print '2: Create KPI report'
print '3: Quit'
menuChoice = raw_input('>> ')

Depending on the input the user gives, we cann call different functions (still within mainmenu):

if menuChoice == '1':
elif menuChoice == '2':
elif menuChoice == '3':
print 'Goodbye'
print 'Not a valid menu item. Pleast try again'

There you go, a working menu. Next time: we show what the functions regKPI and createReport look like :-)

Tuesday, May 26, 2009

Console programs

There are many programs that run in console environments. They are more often seen on Linux than other systems, but that doesn't mean they are not useful on Windows. My *nix favorite console programs are

  • alpine: e-mail client for the console (easy to use and with a ton of features)
  • midnight commander: file organizer
  • vim: text editor
  • gnuplot: open source plotting program
These are quite complicated also when it comes to user interfaces, and are very usable programs.

If you are a little less ambitious, making simple console programs with "menus" is quite simple. A database handling program may have the following menu:



Easy enought to use, eh? You want to read the help file, hit 3 on your keyboard followed by enter. Next post will show how to build a quite useful program using a console interface of this type.... (not uncommon in apps from the 1970's and 1980's)!

Sunday, May 24, 2009

Avoid the *.py extension when calling scripts under Windows

If you'd like to make your scripts run by typing

myscript args

instead of

myscript.py args

you can wrap the python script inside a *.bat file. Say you want to run myscript.py and it takes two arguments, make the following batch DOS file:

myscript.py %1 %2

The percentage+number things play the role of sys.argv in Python such that command line arguemnts are piped through to the Python script.

Command line tools take command line arguments

You all know them and use them; command line tools with arguments. Especially on linux, this is the way things go, but also in Windows. Think about the dos command dir, and its attributes;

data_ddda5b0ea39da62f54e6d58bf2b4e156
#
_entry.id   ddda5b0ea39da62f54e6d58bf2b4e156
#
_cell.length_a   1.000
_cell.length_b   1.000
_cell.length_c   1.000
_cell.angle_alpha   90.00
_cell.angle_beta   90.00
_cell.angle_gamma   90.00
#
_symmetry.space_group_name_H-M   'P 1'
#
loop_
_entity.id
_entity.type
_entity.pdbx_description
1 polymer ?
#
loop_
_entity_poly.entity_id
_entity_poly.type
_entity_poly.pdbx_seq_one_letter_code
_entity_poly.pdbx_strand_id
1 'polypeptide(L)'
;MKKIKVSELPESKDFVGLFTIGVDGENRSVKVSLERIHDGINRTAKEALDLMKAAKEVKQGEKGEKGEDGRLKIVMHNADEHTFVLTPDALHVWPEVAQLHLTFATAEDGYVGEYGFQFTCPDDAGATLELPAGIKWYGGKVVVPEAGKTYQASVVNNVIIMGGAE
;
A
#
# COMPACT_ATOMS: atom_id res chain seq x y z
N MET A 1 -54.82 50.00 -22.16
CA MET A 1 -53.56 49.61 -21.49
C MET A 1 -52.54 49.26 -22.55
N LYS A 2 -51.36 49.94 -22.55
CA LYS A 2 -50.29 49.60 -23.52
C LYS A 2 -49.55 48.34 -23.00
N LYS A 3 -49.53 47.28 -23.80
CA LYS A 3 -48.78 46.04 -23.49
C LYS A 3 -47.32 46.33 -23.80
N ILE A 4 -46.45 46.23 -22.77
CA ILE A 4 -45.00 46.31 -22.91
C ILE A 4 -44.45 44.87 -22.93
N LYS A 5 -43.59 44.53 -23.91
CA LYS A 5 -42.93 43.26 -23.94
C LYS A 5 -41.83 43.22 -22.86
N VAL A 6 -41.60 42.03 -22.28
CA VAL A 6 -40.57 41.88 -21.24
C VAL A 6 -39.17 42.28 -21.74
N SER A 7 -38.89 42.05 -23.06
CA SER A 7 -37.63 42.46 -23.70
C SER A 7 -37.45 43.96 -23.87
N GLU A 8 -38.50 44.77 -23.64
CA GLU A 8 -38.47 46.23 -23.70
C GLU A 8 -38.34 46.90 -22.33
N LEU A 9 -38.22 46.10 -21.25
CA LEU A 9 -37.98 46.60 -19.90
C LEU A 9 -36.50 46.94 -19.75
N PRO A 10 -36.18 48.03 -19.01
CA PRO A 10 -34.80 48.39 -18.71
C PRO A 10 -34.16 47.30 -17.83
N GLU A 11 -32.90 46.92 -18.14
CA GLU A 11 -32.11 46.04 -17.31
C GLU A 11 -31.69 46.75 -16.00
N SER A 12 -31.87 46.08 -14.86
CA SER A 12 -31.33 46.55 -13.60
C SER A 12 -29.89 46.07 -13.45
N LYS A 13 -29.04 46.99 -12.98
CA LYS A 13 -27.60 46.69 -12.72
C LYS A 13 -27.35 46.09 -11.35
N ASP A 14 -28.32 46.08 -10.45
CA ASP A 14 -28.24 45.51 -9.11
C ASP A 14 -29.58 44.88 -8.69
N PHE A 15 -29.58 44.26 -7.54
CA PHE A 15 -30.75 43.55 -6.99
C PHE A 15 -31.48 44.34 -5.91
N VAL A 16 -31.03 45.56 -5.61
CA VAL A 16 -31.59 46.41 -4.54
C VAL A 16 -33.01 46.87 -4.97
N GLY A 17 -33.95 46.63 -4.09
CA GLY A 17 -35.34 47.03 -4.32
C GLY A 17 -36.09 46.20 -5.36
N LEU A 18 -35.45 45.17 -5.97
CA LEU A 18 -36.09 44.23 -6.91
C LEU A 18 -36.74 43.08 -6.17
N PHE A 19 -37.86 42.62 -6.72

• dir /p: list directory one screen full at the time
  • dir /w: list directory in columns,
  • ....
On linux you have ls with a bunch of options, for example

ls -al

to show files with owners and permissions. How do we make tools that can take command line arguments in Python?

Fortunately, as the www.python.org site says, Python comes with batteries included. Command line arguments are stored in a list that can be accesed from the sys module. The stdin (command line input) arguments are found using sys.argv. If you use this line:

from sys import argv as inputargs

inputargs will be a list containing text strings with your input arguments. Then, if you have some script like this

from sys import argv as inputargs
myString = 'Hello '+inputargs[1]+', this is '+inputargs[2]+' speaking!'
print myString

The result of running this command:

./myscript.py guest "the owner"

will be:

Hello guest, this is the owner speaking!

Nice to know! We'll put it to use in the next post! Happy hacking :-)

Saturday, May 23, 2009

Writing time data to file

In the last post I wrote about a small command line utility for registering hours spent on different tasks. I never got to showing how to write to text files in Python, so let's get down to it now (what's better to do a Saturday evening than hacking away in Python?)!